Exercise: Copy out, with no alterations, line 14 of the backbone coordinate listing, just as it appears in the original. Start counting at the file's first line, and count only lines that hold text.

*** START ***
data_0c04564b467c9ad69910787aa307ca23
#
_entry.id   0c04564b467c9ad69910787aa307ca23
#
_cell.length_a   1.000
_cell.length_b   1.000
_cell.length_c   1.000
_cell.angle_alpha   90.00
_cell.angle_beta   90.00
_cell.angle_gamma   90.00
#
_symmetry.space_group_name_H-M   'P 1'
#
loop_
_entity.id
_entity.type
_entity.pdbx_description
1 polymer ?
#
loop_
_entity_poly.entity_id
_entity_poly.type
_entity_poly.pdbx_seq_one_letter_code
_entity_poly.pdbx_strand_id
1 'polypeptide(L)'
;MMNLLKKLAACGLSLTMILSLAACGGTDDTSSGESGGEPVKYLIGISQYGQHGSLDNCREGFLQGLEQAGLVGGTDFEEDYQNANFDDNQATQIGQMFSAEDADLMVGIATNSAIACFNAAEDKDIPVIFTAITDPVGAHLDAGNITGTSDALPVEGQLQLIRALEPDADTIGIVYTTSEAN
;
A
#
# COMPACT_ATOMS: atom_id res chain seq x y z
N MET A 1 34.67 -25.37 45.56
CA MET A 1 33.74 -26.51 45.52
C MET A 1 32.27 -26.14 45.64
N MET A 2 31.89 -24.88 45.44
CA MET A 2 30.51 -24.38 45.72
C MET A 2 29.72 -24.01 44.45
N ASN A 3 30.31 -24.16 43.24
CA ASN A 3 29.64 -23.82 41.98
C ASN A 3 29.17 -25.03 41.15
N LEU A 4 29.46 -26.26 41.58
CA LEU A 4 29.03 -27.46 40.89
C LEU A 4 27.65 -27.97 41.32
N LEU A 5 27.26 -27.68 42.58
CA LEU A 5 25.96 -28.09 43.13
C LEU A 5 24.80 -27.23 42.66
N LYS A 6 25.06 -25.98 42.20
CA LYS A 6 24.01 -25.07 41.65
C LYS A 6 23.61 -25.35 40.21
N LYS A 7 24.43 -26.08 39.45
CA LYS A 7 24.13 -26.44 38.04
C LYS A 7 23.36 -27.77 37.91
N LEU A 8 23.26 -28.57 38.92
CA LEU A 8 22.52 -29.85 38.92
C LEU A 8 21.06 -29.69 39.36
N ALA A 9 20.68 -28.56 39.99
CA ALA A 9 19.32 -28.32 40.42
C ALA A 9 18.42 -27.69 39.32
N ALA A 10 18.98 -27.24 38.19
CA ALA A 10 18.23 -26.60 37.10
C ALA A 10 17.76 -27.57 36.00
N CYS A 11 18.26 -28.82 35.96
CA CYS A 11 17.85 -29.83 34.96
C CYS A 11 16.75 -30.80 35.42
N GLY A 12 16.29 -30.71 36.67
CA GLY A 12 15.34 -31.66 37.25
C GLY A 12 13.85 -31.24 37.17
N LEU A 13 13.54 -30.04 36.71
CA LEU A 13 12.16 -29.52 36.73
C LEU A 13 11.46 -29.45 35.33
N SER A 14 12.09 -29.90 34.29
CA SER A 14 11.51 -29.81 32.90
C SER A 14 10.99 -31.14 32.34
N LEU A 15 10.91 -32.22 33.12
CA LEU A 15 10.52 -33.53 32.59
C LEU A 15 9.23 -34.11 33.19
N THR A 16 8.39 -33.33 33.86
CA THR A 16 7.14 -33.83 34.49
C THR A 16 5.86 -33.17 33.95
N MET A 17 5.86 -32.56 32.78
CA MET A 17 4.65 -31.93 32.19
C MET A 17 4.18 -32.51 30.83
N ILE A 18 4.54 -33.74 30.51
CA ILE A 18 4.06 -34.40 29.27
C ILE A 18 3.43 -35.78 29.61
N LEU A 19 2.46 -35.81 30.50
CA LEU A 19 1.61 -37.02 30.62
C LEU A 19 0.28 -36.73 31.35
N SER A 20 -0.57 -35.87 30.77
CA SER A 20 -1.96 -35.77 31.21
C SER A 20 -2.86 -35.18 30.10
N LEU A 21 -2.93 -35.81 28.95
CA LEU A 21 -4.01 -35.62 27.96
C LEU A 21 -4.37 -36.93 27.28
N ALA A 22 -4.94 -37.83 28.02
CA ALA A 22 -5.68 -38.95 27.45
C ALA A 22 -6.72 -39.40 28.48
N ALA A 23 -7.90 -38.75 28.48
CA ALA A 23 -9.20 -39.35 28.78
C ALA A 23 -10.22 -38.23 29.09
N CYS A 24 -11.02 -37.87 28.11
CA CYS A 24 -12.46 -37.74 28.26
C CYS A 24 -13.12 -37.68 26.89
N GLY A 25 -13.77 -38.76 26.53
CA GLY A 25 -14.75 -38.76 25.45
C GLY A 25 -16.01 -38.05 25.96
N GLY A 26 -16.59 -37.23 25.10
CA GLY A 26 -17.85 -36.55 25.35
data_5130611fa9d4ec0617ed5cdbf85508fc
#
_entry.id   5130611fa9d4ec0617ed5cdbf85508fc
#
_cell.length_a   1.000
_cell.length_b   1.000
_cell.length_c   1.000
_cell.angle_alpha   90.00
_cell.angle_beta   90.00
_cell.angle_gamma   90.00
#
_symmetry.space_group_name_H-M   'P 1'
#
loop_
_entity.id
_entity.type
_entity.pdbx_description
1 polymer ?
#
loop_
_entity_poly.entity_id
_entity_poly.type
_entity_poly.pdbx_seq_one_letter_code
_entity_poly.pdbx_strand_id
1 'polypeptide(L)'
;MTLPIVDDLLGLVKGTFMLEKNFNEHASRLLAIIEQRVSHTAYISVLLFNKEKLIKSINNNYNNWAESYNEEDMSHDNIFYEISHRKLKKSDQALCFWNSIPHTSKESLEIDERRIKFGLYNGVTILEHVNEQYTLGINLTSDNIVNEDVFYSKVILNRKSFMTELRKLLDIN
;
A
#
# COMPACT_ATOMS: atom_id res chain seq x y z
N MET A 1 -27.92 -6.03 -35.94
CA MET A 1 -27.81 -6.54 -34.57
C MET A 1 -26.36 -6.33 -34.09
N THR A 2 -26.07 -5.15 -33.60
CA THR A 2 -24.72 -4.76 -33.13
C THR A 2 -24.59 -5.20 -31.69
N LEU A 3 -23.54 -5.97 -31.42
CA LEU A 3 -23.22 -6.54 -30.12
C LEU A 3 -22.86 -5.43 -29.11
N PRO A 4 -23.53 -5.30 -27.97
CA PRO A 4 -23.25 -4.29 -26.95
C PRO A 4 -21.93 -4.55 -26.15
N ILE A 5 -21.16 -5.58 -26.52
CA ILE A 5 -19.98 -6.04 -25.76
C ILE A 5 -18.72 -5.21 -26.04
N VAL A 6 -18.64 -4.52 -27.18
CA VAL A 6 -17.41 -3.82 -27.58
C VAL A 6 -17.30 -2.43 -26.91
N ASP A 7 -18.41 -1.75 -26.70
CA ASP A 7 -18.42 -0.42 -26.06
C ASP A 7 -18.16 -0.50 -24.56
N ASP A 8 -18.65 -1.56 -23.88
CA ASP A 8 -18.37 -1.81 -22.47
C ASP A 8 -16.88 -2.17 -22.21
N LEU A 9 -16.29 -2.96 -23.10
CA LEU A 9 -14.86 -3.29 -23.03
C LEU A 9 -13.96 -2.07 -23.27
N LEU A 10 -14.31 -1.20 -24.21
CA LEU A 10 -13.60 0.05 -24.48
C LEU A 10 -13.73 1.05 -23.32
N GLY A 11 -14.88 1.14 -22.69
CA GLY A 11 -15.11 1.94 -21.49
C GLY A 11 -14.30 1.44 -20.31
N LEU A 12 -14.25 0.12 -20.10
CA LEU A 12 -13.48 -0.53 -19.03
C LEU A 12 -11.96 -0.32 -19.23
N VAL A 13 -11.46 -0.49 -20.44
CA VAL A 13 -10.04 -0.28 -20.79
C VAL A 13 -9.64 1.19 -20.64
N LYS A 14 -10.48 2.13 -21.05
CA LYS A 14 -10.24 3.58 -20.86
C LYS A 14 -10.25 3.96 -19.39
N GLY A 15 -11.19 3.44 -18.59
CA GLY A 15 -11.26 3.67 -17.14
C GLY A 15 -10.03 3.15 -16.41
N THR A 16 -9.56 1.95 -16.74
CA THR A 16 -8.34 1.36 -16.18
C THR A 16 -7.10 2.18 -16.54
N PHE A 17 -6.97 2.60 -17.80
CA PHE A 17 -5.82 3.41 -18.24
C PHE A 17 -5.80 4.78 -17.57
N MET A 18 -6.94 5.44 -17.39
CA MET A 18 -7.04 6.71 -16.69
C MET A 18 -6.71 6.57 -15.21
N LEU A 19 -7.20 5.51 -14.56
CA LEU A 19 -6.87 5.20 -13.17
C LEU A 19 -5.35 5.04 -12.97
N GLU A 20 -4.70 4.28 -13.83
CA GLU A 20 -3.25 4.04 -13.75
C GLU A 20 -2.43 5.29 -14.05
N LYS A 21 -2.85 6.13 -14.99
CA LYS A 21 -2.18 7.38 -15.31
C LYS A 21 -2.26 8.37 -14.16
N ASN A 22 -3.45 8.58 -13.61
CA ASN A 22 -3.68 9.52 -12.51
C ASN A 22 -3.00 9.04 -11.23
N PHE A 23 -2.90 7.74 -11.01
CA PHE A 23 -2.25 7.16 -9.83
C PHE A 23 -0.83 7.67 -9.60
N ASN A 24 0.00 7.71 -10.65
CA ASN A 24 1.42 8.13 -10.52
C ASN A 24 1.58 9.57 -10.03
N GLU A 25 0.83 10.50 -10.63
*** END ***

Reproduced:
loop_